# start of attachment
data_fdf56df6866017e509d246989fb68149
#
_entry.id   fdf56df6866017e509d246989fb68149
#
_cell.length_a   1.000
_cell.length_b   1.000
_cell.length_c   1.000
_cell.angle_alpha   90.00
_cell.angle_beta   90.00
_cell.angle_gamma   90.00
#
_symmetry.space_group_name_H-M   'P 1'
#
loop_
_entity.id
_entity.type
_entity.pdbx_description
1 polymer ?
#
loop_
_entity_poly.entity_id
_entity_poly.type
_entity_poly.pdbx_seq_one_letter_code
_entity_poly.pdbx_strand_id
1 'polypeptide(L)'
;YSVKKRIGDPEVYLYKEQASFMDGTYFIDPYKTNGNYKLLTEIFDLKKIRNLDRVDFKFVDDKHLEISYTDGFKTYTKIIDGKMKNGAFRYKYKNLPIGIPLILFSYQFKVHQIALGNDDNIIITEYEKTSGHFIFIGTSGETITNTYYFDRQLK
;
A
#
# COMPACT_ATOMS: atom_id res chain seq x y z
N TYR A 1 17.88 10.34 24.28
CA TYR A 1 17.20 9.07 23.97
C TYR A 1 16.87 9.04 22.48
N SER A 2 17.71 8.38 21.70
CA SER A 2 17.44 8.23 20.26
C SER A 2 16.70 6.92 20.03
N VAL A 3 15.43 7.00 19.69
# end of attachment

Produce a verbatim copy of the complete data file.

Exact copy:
data_fdf56df6866017e509d246989fb68149
#
_entry.id   fdf56df6866017e509d246989fb68149
#
_cell.length_a   1.000
_cell.length_b   1.000
_cell.length_c   1.000
_cell.angle_alpha   90.00
_cell.angle_beta   90.00
_cell.angle_gamma   90.00
#
_symmetry.space_group_name_H-M   'P 1'
#
loop_
_entity.id
_entity.type
_entity.pdbx_description
1 polymer ?
#
loop_
_entity_poly.entity_id
_entity_poly.type
_entity_poly.pdbx_seq_one_letter_code
_entity_poly.pdbx_strand_id
1 'polypeptide(L)'
;YSVKKRIGDPEVYLYKEQASFMDGTYFIDPYKTNGNYKLLTEIFDLKKIRNLDRVDFKFVDDKHLEISYTDGFKTYTKIIDGKMKNGAFRYKYKNLPIGIPLILFSYQFKVHQIALGNDDNIIITEYEKTSGHFIFIGTSGETITNTYYFDRQLK
;
A
#
# COMPACT_ATOMS: atom_id res chain seq x y z
N TYR A 1 17.88 10.34 24.28
CA TYR A 1 17.20 9.07 23.97
C TYR A 1 16.87 9.04 22.48
N SER A 2 17.71 8.38 21.70
CA SER A 2 17.44 8.23 20.26
C SER A 2 16.70 6.92 20.03
N VAL A 3 15.43 7.00 19.69